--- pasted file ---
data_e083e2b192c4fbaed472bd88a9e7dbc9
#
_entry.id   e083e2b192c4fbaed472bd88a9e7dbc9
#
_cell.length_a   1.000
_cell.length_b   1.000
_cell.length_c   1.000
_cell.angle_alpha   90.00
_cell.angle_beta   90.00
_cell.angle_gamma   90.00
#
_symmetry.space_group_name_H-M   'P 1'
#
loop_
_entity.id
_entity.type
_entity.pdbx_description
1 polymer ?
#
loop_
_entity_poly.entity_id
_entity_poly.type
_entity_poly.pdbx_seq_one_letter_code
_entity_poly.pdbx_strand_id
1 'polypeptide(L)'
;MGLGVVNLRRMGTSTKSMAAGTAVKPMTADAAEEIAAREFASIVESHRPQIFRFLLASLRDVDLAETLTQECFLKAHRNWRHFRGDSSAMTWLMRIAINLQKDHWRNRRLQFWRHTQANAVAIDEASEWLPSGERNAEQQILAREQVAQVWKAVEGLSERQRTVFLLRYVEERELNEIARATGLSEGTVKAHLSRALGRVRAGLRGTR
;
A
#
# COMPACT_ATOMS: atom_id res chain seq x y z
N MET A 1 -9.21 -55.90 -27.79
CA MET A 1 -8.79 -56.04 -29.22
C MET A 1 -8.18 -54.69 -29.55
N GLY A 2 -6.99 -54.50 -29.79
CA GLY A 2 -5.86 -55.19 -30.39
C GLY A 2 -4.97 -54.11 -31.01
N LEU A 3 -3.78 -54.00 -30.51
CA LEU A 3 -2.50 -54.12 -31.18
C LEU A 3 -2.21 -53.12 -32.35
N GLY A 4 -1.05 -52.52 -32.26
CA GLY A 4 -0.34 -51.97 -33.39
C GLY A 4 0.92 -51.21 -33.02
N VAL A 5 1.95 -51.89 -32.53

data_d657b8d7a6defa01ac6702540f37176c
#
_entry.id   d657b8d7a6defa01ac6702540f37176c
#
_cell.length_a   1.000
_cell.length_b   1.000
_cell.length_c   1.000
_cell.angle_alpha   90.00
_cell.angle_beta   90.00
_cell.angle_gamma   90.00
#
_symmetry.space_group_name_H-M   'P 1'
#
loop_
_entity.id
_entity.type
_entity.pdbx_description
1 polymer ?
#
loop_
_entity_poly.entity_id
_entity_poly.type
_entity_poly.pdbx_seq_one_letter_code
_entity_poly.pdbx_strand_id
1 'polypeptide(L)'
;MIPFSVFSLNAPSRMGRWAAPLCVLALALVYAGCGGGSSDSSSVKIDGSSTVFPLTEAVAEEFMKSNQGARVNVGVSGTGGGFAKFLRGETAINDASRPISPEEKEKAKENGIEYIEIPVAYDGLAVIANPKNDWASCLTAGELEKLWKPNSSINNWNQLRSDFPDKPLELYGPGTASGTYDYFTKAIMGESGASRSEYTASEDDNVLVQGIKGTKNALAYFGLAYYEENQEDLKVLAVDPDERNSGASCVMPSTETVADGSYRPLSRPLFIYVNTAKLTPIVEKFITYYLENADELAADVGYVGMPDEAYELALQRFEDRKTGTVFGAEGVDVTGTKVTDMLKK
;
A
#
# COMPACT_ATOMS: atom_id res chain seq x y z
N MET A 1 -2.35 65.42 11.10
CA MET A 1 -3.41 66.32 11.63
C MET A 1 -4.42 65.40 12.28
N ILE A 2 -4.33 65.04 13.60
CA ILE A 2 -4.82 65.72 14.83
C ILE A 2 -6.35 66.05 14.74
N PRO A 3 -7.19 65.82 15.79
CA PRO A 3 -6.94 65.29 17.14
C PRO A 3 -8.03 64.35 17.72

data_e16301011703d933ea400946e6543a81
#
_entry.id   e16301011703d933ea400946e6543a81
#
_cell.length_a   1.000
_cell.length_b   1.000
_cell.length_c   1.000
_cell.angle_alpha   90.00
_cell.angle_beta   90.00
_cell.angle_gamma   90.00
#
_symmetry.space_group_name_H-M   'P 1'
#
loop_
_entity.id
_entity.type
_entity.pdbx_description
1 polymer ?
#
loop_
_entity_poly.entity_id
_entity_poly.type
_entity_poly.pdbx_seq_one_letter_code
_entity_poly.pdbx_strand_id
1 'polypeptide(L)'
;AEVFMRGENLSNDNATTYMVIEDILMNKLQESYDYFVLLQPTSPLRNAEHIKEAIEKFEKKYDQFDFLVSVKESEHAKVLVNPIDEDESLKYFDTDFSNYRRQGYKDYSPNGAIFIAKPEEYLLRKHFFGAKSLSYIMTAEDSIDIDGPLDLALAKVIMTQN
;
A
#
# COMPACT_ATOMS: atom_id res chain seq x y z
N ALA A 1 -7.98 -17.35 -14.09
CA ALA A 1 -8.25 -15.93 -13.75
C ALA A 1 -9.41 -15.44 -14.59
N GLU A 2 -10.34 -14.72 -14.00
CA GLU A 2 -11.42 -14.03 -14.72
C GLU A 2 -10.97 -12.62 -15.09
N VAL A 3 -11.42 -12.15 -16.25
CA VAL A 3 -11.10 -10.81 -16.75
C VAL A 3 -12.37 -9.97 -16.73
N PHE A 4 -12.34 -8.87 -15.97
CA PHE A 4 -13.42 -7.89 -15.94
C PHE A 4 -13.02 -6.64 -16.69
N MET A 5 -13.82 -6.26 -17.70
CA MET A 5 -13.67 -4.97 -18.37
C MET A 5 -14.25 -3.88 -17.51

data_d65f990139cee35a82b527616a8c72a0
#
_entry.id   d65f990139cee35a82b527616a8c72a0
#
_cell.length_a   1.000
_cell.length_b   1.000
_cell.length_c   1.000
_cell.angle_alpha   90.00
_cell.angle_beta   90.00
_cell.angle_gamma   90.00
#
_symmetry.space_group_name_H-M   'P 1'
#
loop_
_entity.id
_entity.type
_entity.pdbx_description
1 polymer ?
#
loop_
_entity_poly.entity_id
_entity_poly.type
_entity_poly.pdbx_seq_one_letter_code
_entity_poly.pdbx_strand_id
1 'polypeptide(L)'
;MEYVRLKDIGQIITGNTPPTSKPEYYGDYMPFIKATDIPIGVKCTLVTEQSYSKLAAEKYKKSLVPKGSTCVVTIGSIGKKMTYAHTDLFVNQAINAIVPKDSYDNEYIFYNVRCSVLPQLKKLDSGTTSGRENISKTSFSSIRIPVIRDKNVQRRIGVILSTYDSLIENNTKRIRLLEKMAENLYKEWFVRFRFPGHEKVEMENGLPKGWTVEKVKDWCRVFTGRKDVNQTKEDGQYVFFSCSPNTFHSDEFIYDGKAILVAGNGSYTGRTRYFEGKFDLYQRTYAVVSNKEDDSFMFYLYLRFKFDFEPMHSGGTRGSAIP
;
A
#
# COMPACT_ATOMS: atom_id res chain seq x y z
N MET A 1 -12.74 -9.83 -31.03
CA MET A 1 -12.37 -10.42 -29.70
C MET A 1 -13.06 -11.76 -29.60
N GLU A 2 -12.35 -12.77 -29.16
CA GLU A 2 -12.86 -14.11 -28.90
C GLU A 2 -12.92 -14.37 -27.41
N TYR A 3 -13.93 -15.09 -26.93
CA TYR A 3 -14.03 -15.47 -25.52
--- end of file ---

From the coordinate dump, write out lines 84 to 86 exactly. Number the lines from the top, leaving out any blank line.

#
_entry.id   e16301011703d933ea400946e6543a81
#